After the survey and characterisation of the solid/liquid chromatographic methods, the author summarized the features of overpressure layer chromatography; the disturbing zone and the multi-front effect as well as the elimination of their influence. In light of these effects, the strategy of the mobile phase transfer possibilities is demonstrated between the various analytical and preparative liquid chromatographic methods, with the OPLC playing a central role. The main point of this strategy is that the examination of biological matrices is always begun with unsaturated TLC chamber, in which the compounds to be separated are placed between the R(f) values of 0.3 and 0.8. The optimized TLC mobile phase is transferred without changes to the OPLC technique where a prerun is applied. For separation of nonpolar compounds, the prerun can be performed with hexane; for separation of polar substances the prerun can be performed with any component of the mobile phase in which the components are unable to migrate. The selection of this solvent might be considered during optimization of the mobile phase. Using HPTLC chromatoplate and analytical OPLC technique, highly effective separation can be achieved. The scaling-up for the various preparative chromatographic systems can be performed on basis of the applied chromatographic circumstances. The dry-filled preparative (FC, LPLC, MPLC) columns can be equilibrated with the solvent used for the prerun in analytical OPLC, while in case of filling with slurry technique, the slurry has to be prepared using the same solvent as was used for the prerun of OPLC. The air bubbles can be eliminated in both cases by pumping over the appropriate quantity of the solvent used for prerun, afterwards the preparative separation can be started with the optimized unsaturated TLC mobile phase. The author deals separately with the mobile phase transfer possibilities between the different analytical and preparative planar (OPLC and RPC with various chamber types) chromatographic techniques, where the saturation of the vapour phase is the determinant. The strategy is demonstrated through various plant extracts. The mobile phase transfer possibilities between the different solid-liquid chromatographic methods are summarized in comprehensive figures. Figure 13 demonstrates the direct transfer possibilities, different lines show those applicable with various methods: dotted line stands for off-line and thin line for ondine methods, while the ones marked with thick line ensure the transfer of the optimized mobile phase without change between different solid-liquid planar and column chromatographic techniques in case of both - off-line and on-line - procedures.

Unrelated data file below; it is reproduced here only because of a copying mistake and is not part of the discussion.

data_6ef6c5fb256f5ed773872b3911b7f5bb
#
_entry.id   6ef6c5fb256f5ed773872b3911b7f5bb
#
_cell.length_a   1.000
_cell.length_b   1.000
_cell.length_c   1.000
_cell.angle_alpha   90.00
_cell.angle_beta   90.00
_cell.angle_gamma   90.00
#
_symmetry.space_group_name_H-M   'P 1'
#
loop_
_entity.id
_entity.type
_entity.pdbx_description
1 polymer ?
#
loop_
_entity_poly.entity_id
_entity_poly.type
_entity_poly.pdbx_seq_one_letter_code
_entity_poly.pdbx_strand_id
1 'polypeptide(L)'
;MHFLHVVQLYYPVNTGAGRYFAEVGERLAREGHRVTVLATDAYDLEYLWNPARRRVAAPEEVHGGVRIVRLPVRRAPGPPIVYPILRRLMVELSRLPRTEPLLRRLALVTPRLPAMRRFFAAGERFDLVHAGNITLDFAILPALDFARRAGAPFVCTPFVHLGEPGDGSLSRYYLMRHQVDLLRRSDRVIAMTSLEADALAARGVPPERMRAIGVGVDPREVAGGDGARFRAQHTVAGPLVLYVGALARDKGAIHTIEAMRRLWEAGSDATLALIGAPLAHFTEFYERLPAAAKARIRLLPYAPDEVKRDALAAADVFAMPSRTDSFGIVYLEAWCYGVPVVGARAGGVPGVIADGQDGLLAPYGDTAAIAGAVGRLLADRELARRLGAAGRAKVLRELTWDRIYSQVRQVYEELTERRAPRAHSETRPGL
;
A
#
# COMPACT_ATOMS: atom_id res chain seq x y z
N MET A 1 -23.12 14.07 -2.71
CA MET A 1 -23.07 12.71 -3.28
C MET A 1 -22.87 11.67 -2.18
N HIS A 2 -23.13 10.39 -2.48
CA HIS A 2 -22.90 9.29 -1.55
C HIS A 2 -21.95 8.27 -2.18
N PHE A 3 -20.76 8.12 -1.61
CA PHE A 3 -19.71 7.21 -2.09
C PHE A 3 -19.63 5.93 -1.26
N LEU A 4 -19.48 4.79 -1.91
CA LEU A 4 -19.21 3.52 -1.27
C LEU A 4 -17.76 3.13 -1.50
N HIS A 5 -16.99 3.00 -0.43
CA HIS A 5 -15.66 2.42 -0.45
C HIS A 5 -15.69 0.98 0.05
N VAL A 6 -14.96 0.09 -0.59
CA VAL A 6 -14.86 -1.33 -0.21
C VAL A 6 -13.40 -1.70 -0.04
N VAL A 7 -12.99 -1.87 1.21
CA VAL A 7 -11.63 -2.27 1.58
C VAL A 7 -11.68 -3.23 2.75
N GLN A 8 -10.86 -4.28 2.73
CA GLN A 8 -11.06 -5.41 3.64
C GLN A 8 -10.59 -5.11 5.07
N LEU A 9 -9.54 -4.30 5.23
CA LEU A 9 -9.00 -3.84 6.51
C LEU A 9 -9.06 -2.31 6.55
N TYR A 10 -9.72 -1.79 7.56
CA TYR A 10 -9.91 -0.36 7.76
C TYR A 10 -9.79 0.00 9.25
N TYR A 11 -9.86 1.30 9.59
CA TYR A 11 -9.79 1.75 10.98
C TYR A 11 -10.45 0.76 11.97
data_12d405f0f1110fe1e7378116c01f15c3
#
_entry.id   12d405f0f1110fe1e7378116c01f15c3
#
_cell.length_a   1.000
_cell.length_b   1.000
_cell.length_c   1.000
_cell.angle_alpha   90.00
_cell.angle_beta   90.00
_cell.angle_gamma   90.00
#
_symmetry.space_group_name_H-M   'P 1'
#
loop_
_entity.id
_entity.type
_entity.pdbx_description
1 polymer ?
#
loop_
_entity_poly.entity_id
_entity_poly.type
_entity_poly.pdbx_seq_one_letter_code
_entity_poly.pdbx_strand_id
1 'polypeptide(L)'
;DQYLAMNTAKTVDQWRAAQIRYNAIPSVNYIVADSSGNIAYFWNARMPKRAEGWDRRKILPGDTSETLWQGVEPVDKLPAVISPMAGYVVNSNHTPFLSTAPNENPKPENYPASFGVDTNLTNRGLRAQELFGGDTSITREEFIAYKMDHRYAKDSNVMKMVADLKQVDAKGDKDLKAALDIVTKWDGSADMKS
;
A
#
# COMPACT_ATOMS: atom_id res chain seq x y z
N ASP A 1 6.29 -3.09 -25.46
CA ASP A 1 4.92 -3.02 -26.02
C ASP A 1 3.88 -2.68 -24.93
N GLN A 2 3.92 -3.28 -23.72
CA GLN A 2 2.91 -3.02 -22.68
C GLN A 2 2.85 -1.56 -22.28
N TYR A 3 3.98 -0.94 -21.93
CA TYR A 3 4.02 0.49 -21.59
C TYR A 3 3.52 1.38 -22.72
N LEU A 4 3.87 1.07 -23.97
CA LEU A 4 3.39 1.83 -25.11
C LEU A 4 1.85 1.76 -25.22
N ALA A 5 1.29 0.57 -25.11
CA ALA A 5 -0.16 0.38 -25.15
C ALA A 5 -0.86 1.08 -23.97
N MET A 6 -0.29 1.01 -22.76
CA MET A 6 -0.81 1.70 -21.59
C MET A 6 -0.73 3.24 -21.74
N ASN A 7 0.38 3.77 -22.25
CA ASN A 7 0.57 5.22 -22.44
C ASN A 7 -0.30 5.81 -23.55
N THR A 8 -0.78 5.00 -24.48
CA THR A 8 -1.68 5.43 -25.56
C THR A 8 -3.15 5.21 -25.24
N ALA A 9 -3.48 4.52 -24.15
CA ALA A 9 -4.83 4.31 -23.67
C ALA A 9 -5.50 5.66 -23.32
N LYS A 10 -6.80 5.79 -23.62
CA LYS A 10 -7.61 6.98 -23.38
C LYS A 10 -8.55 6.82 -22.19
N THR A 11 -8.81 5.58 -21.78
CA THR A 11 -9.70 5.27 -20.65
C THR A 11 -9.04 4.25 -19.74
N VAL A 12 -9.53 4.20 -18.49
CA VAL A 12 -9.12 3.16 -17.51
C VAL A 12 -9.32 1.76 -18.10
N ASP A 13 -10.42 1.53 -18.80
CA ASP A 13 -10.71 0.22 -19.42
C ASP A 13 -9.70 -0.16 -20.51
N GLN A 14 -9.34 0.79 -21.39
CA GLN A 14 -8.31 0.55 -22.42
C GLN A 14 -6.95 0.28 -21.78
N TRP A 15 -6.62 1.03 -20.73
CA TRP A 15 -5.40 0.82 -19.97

|Number of pages||11|
|Journal||Acta pharmaceutica Hungarica|
|Publication status||Published - Jan 1999|
ASJC Scopus subject areas
- Pharmaceutical Science